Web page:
Prescription rates for powerful opioid pain pills that have high potential for abuse are high even for hospital patients who have not undergone surgery, according to a new study published in the Journal of Hospital Medicine.
More than 50 percent of patients studied who did not have surgery were prescribed an opioid, a type of narcotic painkiller including oxycodone and morphine, with over one-quarter of non-surgical patients still on the medications when they were discharged from the hospital, according to the report.
Overall, 43 percent of patients regardless of surgical status were given multiple opioid painkillers, with the average patient receiving about 68 milligrams of oral morphine daily.
“Prior studies have found that higher opioid doses are associated with a heightened risk of adverse events,” said Dr. Shoshana J. Herzig, a hospitalist at Beth Israel Deaconess Medical Center in Boston. “Patients receiving doses of 100 mg per day or more are at substantially greater risk for serious problems, including severe breathing problems.”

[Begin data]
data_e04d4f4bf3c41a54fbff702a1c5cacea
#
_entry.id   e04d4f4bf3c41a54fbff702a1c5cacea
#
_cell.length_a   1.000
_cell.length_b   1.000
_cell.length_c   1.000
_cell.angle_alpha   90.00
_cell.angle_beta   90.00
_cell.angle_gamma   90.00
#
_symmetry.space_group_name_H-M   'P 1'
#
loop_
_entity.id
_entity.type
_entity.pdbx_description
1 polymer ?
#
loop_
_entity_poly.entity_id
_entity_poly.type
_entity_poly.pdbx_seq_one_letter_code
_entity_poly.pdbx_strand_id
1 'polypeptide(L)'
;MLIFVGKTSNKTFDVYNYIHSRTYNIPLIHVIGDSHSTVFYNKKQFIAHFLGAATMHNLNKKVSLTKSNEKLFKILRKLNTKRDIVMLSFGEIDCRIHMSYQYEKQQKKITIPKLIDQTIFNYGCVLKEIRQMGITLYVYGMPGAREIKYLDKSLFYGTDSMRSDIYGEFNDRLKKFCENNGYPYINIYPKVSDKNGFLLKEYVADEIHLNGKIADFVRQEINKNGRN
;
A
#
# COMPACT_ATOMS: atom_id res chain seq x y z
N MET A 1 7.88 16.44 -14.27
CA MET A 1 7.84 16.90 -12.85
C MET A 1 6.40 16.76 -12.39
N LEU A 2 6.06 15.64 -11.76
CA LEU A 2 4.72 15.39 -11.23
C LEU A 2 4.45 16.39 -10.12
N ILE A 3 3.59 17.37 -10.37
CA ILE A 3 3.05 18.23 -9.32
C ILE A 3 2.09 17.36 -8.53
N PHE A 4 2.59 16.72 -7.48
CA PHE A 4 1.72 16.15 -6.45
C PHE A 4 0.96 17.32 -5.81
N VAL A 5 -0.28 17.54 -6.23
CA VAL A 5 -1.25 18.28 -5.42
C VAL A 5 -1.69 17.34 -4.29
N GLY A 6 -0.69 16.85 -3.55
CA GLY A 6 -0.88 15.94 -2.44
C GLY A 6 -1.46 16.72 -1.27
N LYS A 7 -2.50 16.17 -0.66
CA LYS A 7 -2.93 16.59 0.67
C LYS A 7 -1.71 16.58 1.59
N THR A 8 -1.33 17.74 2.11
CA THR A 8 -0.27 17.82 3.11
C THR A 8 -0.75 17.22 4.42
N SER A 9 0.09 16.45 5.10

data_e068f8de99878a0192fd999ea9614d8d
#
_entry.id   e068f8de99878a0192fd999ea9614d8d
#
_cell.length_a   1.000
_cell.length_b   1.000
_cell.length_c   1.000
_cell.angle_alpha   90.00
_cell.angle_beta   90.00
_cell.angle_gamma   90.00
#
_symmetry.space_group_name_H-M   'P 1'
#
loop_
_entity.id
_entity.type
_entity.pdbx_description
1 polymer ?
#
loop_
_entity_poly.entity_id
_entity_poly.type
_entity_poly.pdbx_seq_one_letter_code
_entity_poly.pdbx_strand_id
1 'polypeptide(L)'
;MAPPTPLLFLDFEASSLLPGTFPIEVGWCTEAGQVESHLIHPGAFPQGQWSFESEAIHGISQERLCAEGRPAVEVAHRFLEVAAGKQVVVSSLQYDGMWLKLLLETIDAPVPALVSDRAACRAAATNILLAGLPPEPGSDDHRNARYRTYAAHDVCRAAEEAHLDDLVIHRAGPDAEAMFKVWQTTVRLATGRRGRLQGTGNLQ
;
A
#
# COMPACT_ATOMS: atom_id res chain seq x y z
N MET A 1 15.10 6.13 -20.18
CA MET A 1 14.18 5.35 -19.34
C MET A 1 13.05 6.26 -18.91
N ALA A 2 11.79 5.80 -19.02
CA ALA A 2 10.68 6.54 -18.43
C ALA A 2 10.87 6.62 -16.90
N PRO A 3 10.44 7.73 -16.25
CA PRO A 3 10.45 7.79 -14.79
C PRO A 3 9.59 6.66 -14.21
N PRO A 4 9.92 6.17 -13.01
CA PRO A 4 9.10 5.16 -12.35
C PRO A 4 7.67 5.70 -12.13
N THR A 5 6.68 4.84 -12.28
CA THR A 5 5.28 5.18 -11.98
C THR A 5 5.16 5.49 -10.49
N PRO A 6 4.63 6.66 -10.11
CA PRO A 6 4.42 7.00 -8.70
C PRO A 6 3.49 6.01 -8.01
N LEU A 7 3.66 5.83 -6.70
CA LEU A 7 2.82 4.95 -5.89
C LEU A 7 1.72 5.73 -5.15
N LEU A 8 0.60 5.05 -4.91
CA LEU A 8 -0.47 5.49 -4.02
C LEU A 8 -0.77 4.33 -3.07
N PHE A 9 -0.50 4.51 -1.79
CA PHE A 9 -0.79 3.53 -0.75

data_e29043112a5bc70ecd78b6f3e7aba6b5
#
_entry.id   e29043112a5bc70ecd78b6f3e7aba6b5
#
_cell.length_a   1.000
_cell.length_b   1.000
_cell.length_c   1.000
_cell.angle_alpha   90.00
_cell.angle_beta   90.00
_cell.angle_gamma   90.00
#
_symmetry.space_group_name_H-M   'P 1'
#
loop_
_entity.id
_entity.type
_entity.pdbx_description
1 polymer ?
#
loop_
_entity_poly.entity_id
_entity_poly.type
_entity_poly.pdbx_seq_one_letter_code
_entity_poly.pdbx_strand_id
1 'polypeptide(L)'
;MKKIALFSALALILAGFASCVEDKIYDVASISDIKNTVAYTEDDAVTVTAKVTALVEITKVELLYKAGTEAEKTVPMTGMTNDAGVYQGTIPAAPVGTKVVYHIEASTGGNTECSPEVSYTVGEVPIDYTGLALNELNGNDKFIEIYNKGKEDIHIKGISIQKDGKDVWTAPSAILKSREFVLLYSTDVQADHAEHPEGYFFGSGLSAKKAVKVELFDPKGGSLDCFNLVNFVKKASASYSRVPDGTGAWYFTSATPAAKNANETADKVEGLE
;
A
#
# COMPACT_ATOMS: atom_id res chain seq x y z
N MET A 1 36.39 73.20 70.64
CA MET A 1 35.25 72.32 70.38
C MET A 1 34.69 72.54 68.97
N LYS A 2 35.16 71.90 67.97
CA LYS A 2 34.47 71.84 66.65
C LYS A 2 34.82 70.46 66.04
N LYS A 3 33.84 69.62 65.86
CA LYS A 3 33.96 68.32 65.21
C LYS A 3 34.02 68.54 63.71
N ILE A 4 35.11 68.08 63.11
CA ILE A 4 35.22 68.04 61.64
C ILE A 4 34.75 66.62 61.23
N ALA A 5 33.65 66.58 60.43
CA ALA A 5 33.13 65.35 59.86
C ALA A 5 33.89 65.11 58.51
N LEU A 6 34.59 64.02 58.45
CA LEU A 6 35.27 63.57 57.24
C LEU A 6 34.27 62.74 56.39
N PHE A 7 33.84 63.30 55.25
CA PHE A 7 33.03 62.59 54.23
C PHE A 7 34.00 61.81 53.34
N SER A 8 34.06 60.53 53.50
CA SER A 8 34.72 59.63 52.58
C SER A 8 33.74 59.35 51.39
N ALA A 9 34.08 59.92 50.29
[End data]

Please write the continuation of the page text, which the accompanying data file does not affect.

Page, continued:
Painkiller abuse and addiction has been steadily on the rise over the last decade, with sixty percent of all drug overdose deaths linked to prescription medications in 2010. Since 2007, women have been at a higher risk of dying from a prescription drug overdose than from passing away in a motor vehicle accident. Read the full details here:
Pain relievers are essential and it only seems humane to prescribe opioids for those in significant pain. At the same time, these medications are not without risk. They can lead to breathing problems and death. From a long term perspective, they can lead to crippling drug addictions. If you can avoid opioids, do so. If you need them, take as little as possible for as short of a term as possible.
If you or anyone in your family has suffered serious side effects or damages from a medication error you should seek legal investigation immediately. Crandall & Pera Law is available to help answer your questions and guide you in determining your next steps.